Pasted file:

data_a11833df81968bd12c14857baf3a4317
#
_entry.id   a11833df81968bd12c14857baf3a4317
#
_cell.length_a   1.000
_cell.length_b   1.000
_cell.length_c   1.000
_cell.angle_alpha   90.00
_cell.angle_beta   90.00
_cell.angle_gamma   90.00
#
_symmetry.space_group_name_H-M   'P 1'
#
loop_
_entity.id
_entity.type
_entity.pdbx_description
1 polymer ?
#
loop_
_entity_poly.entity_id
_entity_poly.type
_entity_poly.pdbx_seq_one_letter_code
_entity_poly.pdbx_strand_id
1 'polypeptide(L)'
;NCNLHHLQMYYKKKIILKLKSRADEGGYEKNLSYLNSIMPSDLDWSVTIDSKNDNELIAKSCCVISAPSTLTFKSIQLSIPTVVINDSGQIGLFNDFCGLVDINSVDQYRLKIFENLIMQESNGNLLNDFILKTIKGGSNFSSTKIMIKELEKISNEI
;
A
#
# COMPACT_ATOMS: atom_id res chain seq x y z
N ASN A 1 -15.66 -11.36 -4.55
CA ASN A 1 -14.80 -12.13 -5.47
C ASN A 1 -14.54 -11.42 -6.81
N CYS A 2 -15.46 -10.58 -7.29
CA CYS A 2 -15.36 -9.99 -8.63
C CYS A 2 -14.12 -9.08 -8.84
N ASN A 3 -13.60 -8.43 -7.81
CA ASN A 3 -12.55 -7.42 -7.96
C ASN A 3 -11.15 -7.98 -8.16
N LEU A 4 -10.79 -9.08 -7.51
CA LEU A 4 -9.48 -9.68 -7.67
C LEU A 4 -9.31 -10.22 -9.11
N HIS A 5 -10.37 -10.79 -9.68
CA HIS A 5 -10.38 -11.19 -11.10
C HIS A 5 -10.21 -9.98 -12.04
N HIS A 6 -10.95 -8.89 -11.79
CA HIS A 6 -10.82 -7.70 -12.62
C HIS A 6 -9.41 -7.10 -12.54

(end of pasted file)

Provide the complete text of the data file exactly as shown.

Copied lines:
data_a11833df81968bd12c14857baf3a4317
#
_entry.id   a11833df81968bd12c14857baf3a4317
#
_cell.length_a   1.000
_cell.length_b   1.000
_cell.length_c   1.000
_cell.angle_alpha   90.00
_cell.angle_beta   90.00
_cell.angle_gamma   90.00
#
_symmetry.space_group_name_H-M   'P 1'
#
loop_
_entity.id
_entity.type
_entity.pdbx_description
1 polymer ?
#
loop_
_entity_poly.entity_id
_entity_poly.type
_entity_poly.pdbx_seq_one_letter_code
_entity_poly.pdbx_strand_id
1 'polypeptide(L)'
;NCNLHHLQMYYKKKIILKLKSRADEGGYEKNLSYLNSIMPSDLDWSVTIDSKNDNELIAKSCCVISAPSTLTFKSIQLSIPTVVINDSGQIGLFNDFCGLVDINSVDQYRLKIFENLIMQESNGNLLNDFILKTIKGGSNFSSTKIMIKELEKISNEI
;
A
#
# COMPACT_ATOMS: atom_id res chain seq x y z
N ASN A 1 -15.66 -11.36 -4.55
CA ASN A 1 -14.80 -12.13 -5.47
C ASN A 1 -14.54 -11.42 -6.81
N CYS A 2 -15.46 -10.58 -7.29
CA CYS A 2 -15.36 -9.99 -8.63
C CYS A 2 -14.12 -9.08 -8.84
N ASN A 3 -13.60 -8.43 -7.81
CA ASN A 3 -12.55 -7.42 -7.96
C ASN A 3 -11.15 -7.98 -8.16
N LEU A 4 -10.79 -9.08 -7.51
CA LEU A 4 -9.48 -9.68 -7.67
C LEU A 4 -9.31 -10.22 -9.11
N HIS A 5 -10.37 -10.79 -9.68
CA HIS A 5 -10.38 -11.19 -11.10
C HIS A 5 -10.21 -9.98 -12.04
N HIS A 6 -10.95 -8.89 -11.79
CA HIS A 6 -10.82 -7.70 -12.62
C HIS A 6 -9.41 -7.10 -12.54